The island nation of Mauritius has which extinct animal as its national symbol?
And the answer: the dodo.
Mauritius is an island nation in the Indian Ocean, about 2,000 km off the coast of Africa. Dodo birds were prevalent on the island and had no natural enemy, until European explorers arrived with stowaway cats and rats, who became the dodo's predators.
Beyond its national symbol, the dodo has become the face of Mauritius. Its jolly image and name cover pizza parlors, coffee shops, beach towels, backpacks, and every other kitschy souvenir in between. But beyond its human-led extinction or its tourist appeal, the dodo represents somewhat of a national identity for the island of Mauritius, one that speaks to its colonial past.
Before humans, the dodo had no known predators. It was naive, yes, but rightly so. Without any exposure to real threat, they were unacquainted with its actuality, and when the colonizers arrived on the island it didn't take long until the population was decimated. Aside from direct human villainy to the species, it was the second-hand human neglect that destroyed the dodo. Against predators like mice and rats, they stood no chance.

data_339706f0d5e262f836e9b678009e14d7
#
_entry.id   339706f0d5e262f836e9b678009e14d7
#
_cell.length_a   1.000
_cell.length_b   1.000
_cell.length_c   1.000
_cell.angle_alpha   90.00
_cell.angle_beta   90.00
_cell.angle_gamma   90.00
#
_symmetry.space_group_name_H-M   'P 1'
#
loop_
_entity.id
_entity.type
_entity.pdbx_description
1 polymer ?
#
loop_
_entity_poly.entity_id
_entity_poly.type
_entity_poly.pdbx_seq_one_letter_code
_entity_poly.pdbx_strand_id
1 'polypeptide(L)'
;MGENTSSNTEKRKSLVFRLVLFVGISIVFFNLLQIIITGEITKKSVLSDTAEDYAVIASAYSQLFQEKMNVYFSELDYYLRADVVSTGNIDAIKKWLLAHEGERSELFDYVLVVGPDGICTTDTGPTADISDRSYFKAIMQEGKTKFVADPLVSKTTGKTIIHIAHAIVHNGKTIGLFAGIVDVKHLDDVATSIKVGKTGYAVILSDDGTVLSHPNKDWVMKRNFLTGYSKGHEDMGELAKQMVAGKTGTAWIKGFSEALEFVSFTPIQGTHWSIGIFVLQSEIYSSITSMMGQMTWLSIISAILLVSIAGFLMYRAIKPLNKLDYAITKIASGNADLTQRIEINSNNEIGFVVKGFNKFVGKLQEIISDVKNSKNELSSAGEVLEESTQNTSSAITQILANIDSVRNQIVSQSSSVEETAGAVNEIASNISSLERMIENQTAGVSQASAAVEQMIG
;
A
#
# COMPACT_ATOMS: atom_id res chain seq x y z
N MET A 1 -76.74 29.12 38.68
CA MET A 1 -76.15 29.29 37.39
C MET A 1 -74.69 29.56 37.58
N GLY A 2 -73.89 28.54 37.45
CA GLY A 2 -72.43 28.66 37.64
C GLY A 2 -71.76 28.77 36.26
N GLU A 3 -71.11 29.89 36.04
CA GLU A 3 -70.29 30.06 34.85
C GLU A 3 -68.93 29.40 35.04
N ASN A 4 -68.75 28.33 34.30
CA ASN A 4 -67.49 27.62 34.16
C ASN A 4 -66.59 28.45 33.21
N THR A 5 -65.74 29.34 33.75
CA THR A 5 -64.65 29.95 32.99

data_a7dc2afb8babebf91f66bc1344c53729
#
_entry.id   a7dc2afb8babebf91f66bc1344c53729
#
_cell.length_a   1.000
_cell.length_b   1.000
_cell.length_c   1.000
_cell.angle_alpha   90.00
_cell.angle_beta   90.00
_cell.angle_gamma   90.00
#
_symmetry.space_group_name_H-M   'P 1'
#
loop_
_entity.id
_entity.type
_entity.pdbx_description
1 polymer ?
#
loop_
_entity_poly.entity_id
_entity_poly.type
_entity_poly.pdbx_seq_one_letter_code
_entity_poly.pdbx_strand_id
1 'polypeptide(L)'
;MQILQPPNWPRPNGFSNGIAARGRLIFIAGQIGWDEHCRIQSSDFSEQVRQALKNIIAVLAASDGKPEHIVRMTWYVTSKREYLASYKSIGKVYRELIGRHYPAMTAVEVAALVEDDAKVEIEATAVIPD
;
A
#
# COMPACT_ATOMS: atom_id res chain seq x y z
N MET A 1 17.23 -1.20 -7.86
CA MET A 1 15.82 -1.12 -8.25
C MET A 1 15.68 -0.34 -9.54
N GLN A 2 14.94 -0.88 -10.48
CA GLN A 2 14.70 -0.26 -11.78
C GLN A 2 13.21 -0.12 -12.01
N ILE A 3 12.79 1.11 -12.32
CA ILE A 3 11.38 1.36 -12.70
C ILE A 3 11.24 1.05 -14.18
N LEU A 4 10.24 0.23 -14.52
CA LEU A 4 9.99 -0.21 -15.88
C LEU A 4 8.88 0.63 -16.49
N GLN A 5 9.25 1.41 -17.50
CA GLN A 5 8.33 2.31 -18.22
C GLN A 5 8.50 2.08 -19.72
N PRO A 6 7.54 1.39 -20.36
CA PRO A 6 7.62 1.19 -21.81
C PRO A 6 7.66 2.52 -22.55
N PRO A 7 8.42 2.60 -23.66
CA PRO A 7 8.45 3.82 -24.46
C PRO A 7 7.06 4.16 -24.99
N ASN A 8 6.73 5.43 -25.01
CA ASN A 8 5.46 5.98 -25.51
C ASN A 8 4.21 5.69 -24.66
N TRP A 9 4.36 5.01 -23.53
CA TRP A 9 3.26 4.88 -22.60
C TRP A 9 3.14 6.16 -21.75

Eventually, the loss of the dodo was actualized and publicized. Surely it was not the first extinction caused by human unawareness, but it was the first to enter popular consciousness, and the reaction was of shame. Individuals began to realize that extinction can be, and too easily is, of human making. The dodo has since become a beacon of conservation. Ecologists on and off the island of Mauritius use its image as a reminder of how carelessness can create devastation for unassuming populations like its own. While it is now long extinct, the dodo is far from forgotten.